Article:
10. Knot both ends of rope right under the bottom dowel. Cut the rope 2.5” from the bottom of the knots. Using your fingers separate the strands of rope and fluff them to create a tassel.

  11. To make the top knot tassels cut the short end of rope 2.5” from the bottom of the knots. Using your fingers separate the strands of rope and fluff them to create a tassel. Trim any longer strands to make even ends.

  12. Hang the ladder from the ceiling using large ceiling hooks.



This post is sponsored by PureBond. 

Our open floor plan posed a decorating challenge for me. There is an awkward, transitional space connected to our family room and our kitchen. I really didn't know how to furnish the area, and shortly after we moved in it became the toy dumping ground (see below). What I love about the space is that I can see the kids playing from every angle of our first floor, but I hated all of the toys everywhere. The room always looked messy and cluttered. So, I had the idea of creating a storage bench that would serve as both a toy box and extra seating. This would have to be a custom project, and PureBond and Pneumatic Addict were excited to help bring this idea to fruition. 

After searching through Pinterest to figure out what I wanted my bench to look like and what type of materials I would need, I reached out to Elisha from Pneumatic Addict. She is a fellow blogger with serious DIY skills. She designs and shares her plans on her blog as well as the process of how to create each DIY. When I reached out to her about this idea she told me PureBond plywood was exactly what we needed for this. Sure enough she was right. 

They sell high quality plywood in a gorgeous maple color that is sourced and manufactured in the United States. It also has a UV protectant to avoid discoloration over time, and is formaldehyde-free ensuring a safe product for my kids. A lot of times you'll see unfinished edges on plywood, but they also have a iron-on banding that matches the color perfectly to create a finished, rich look. Once we measured the area, we ordered what we needed and PureBond delivered it straight to Elisha's doorstep. You can get PureBond from your local Home Depot.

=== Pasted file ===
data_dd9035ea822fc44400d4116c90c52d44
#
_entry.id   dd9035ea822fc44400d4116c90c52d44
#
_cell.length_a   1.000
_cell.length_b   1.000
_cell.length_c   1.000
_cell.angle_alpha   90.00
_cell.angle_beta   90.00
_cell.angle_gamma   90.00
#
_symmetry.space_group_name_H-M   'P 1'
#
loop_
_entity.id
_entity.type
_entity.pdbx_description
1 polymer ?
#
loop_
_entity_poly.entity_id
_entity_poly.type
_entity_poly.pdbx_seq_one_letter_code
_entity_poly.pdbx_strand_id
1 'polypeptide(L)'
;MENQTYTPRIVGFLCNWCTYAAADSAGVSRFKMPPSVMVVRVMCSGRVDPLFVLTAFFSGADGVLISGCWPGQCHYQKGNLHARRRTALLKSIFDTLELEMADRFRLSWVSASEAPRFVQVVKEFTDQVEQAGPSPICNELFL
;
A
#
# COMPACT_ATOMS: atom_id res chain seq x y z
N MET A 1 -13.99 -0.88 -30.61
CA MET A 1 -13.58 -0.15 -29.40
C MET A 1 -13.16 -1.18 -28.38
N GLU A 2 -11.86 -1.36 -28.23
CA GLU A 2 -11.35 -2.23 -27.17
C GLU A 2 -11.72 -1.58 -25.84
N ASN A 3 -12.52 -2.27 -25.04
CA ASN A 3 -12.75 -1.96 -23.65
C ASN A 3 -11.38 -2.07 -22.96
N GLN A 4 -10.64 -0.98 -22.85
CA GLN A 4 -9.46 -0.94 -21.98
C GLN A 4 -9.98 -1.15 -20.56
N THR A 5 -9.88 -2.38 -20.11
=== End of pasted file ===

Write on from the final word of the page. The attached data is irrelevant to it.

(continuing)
Elisha built the frame at home and then brought it over and installed it. It took about a day of work to put it all together. One of my favorite parts of Elisha's design is how she thought to install struts on each lid so that the lids wouldn't come crashing down on Elle or Levi's fingers. When you try to pull the lid down it slowly closes no matter how much force you put on it. (Get the full design details and DIY process on Elisha's blog). 

Once it was installed, I knew I needed to put some textiles on top of the bench to make it more cozy. I'm also not a fan of the traditional banister, so pillows help disguise it a bit. I chose blues to tie in the blue in the kitchen, earth tones to tie in the family room and blush pink to tie in the dining room (all spaces you can see from this area). 

Since the kids play in this space I wanted to have a table for them to color on or play with their cars. It also serves as a great entertaining spot with comfy chairs and poufs. Adding an area really defined the spot too, and now it's obvious that this room is great for sitting and playing.

Now, I'm sure you are wondering how the kids get to their toys with all of those pillows on it. Well, the pillows are often on the floor, but because it's all very cohesive it doesn't bother me. It just feels like a cozy spot no matter if things are in disarray or in order. 

I'm so pleased with how this project turned out. Be sure to head over to Elisha's blog for the DIY details and use PureBond for your next project. Stay tuned for more updates on our family room space in the coming months.

Photos by Rennai Hoefer.



This post is sponsored by Savers.

Ugly sweater parties are the best because you don't have to worry about being in style. In fact, it's quite the opposite. The more out-of-date, the uglier your outfit is the better it is. It's as if fashion didn't exist at all - it's like Christmas and Halloween combined. A couple of months ago, I partnered with Savers to create some cool Halloween looks, so naturally, I've teamed up again with them to bring you a light up ugly sweater.

You can find all sorts of things at Savers for the holidays. Christmas ornaments, lights, tinsel and definitely a lot of sweaters that make for a great ugly sweater start.

My intern, Lauren, selected this chenille, red sweater with a zipper for me. I think my mom had something like this in the 90s. It was the perfect foundation for my light up sweater. All you need to create this sweater is a battery operated light strand, a hot glue fun and some colored pom-poms.